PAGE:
In India, Maruti Suzuki A-Star may be a macho car flaunting sporty design lines to lure the urban young male buyer, but in Netherlands (the largest exports market for the model) the hatchback seems to have found favour with women.
As much as 92 per cent of A-Stars sold in the country are bought by women, as compared to 83 per cent of demand coming for the car from men in India.
It isn't only gender divide which define buyer preferences for the A-Star overseas. While in India 52 per cent of the buyers are aged less than 40 years, as much as 79 per cent of A-Star buyers in a second large European market Germany are aged upwards of 41 years. Yet despite the higher age profile of the German A-Star buyer, around 60 per cent of sales come in from single customers for individual usage in contrast to India where 89 per cent of the cars are bought by consumers who are married.
|EXPORTING A TREND |
- Maruti Suzuki exported 53,054 vehicles between April and September
- A-Star is the company's largest-selling exports model. MSIL sold over 30,200 units of the A-Star in Europe last fiscal
- Netherlands is the largest exports market for the A-Star where more than 90 per cent of the cars are bought by women
"In any product the tough thing is to deal not only with different tariff structures, but also different demographic, economic, social, political conditions. Different cars mean different things in different markets making sales a complex proposition. So while in India we positioned the A-Star as an edgy car targeted at the young urban male buyer with slightly higher income profile, in a market like Netherlands it is mostly bought by women as a second car in middle-class households", says Shashank Srivastava, executive director (international market development), Maruti Suzuki India Limited (MSIL).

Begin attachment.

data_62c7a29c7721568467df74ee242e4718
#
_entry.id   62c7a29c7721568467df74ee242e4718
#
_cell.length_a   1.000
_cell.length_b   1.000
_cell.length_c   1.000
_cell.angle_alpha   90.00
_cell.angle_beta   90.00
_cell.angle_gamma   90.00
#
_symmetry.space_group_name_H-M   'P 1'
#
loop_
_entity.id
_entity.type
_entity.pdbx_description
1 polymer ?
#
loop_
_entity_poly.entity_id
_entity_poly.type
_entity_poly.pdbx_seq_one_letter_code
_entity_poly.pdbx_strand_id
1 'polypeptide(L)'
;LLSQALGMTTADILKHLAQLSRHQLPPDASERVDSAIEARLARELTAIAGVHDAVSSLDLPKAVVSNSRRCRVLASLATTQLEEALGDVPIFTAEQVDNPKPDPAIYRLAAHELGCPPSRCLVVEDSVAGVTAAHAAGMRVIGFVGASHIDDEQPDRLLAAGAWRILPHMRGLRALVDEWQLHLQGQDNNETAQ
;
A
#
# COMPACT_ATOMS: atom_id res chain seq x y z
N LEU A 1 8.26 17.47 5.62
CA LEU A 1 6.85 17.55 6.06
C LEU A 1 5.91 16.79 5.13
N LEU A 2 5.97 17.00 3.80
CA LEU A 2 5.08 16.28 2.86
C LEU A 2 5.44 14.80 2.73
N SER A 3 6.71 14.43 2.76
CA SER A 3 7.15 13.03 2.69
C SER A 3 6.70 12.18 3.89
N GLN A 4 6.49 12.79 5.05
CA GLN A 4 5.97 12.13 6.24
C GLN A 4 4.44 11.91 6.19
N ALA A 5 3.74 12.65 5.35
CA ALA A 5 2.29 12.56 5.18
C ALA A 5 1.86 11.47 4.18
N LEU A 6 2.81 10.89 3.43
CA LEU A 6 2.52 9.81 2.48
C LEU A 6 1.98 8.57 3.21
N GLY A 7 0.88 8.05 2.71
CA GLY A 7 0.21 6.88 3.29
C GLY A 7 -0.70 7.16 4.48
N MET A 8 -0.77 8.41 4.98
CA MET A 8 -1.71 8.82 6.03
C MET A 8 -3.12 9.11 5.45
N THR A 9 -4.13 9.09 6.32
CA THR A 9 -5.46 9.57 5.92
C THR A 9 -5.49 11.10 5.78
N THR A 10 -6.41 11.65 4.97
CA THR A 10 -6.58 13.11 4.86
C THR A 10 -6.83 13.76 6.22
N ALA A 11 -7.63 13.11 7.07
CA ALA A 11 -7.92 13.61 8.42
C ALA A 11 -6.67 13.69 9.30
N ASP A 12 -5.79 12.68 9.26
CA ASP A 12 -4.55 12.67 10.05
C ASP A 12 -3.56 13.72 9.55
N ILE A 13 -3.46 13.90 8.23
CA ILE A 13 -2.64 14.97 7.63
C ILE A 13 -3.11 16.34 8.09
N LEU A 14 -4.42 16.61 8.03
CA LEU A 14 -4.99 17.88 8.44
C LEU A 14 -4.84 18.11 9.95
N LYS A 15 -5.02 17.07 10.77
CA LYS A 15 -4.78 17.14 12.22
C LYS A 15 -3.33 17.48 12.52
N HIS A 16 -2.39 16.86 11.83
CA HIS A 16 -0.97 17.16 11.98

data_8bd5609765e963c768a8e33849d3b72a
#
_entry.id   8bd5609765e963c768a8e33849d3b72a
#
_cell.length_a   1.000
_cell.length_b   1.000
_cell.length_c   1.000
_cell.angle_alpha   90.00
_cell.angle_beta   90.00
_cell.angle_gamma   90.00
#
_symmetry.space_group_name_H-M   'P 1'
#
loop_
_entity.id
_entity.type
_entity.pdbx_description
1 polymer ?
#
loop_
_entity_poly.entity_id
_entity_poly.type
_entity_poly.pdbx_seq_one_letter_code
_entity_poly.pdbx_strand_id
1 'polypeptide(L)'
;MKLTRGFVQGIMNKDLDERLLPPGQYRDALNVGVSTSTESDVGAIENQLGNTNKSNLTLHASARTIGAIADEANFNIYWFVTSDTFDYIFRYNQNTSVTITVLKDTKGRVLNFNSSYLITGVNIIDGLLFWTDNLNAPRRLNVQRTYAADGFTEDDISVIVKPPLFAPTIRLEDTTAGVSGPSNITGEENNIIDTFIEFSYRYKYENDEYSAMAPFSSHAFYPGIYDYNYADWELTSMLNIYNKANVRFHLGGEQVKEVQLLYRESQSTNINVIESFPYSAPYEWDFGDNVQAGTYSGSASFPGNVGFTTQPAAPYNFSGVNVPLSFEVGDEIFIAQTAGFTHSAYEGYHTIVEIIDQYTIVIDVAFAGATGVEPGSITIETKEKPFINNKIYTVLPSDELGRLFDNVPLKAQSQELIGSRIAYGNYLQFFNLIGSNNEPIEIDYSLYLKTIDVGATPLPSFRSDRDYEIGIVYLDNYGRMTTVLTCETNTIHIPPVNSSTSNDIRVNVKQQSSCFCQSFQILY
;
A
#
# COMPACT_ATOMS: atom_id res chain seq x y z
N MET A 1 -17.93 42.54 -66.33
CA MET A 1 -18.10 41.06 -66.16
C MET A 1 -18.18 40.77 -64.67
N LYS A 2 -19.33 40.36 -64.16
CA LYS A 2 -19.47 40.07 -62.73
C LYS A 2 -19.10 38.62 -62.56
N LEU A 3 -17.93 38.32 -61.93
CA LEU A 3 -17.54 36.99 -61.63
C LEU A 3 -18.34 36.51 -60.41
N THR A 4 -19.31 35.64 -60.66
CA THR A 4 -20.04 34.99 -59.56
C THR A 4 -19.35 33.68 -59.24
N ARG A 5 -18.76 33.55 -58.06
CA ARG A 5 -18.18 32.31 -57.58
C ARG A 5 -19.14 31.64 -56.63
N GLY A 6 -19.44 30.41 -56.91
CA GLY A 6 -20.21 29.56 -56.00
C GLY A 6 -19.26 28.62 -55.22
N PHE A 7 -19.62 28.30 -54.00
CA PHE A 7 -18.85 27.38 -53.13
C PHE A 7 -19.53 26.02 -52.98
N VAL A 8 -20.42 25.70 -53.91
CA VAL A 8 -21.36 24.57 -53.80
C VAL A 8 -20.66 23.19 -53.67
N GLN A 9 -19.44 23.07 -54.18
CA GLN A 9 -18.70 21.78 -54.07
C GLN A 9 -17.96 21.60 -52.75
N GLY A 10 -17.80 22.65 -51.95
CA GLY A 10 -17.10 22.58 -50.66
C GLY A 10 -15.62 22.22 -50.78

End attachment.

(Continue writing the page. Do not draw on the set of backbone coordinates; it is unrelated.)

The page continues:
In an interesting behavioural pattern noticeable among buyers in Philippines in south-east Asia despite a similar price differential between price of diesel and petrol fuels as in India, nearly 86 per cent of vehicles sold are petrol powered. Given that the duty structures are similar on both petrol and fuel vehicles in Philippines, auto experts hold the amount of distance travelled by car buyers in each country could be determining consumer choices. Diesel vehicles have emerged as the preferred option of cost-conscious Indian consumers who travel 1500-2000 km every month. Sales of diesel vehicles have increased by 55 per cent this financial year to account for nearly 60 per cent of the passenger vehicle market in India.
Srivastava says, "In spite of similar conditions, consumer behaviour could be different in different countries which become a challenge for marketers."
Buyers in Indonesia, for instance, show a distinct preference for larger utility vehicles. Maruti Suzuki, which ships completely knocked down kits (CKD) of Ertiga to the country, registers a major chunk of its sales from first-time buyers in Indonesia. On the other hand, in India the Ertiga is marketed to older buyers with nearly 60 per cent of sales coming from consumers who are aged above 40 years.
Similarly, in West Asian countries like Saudi Arabia, the Alto is marketed to small businessmen who often utilise the car for commercial work, whereas in India the car has been a best-seller among families for the last eight years.
Preferences are also higher for automatic transmission variants overseas as compared to India. "In most countries abroad consumers prefer AT even at the lower-end, whereas in India demand for AT is less even in premium cars", informs Srivastava. Ninety per cent of buyers prefer AT overseas as compared to sales of less than two per cent of AT variants in India.